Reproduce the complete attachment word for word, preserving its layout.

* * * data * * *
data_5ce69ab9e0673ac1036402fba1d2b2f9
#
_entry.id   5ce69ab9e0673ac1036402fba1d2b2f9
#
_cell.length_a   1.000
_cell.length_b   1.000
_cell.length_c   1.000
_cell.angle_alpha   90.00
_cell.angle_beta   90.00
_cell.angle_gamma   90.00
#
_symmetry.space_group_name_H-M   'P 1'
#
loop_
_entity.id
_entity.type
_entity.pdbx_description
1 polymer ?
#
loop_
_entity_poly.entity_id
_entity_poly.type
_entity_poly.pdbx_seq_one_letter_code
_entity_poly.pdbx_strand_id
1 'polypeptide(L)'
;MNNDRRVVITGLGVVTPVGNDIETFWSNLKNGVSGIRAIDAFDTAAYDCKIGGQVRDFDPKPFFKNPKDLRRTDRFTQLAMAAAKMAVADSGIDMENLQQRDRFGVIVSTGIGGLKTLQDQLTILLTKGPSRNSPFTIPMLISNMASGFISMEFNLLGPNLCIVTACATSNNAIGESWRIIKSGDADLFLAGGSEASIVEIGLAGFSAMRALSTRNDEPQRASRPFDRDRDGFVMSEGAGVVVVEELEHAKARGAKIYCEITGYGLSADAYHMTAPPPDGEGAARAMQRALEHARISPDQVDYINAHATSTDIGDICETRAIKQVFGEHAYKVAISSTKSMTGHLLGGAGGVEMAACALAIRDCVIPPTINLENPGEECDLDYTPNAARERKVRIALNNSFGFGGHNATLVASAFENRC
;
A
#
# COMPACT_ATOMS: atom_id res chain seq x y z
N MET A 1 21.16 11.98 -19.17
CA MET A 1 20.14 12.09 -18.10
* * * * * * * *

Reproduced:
data_5ce69ab9e0673ac1036402fba1d2b2f9
#
_entry.id   5ce69ab9e0673ac1036402fba1d2b2f9
#
_cell.length_a   1.000
_cell.length_b   1.000
_cell.length_c   1.000
_cell.angle_alpha   90.00
_cell.angle_beta   90.00
_cell.angle_gamma   90.00
#
_symmetry.space_group_name_H-M   'P 1'
#
loop_
_entity.id
_entity.type
_entity.pdbx_description
1 polymer ?
#
loop_
_entity_poly.entity_id
_entity_poly.type
_entity_poly.pdbx_seq_one_letter_code
_entity_poly.pdbx_strand_id
1 'polypeptide(L)'
;MNNDRRVVITGLGVVTPVGNDIETFWSNLKNGVSGIRAIDAFDTAAYDCKIGGQVRDFDPKPFFKNPKDLRRTDRFTQLAMAAAKMAVADSGIDMENLQQRDRFGVIVSTGIGGLKTLQDQLTILLTKGPSRNSPFTIPMLISNMASGFISMEFNLLGPNLCIVTACATSNNAIGESWRIIKSGDADLFLAGGSEASIVEIGLAGFSAMRALSTRNDEPQRASRPFDRDRDGFVMSEGAGVVVVEELEHAKARGAKIYCEITGYGLSADAYHMTAPPPDGEGAARAMQRALEHARISPDQVDYINAHATSTDIGDICETRAIKQVFGEHAYKVAISSTKSMTGHLLGGAGGVEMAACALAIRDCVIPPTINLENPGEECDLDYTPNAARERKVRIALNNSFGFGGHNATLVASAFENRC
;
A
#
# COMPACT_ATOMS: atom_id res chain seq x y z
N MET A 1 21.16 11.98 -19.17
CA MET A 1 20.14 12.09 -18.10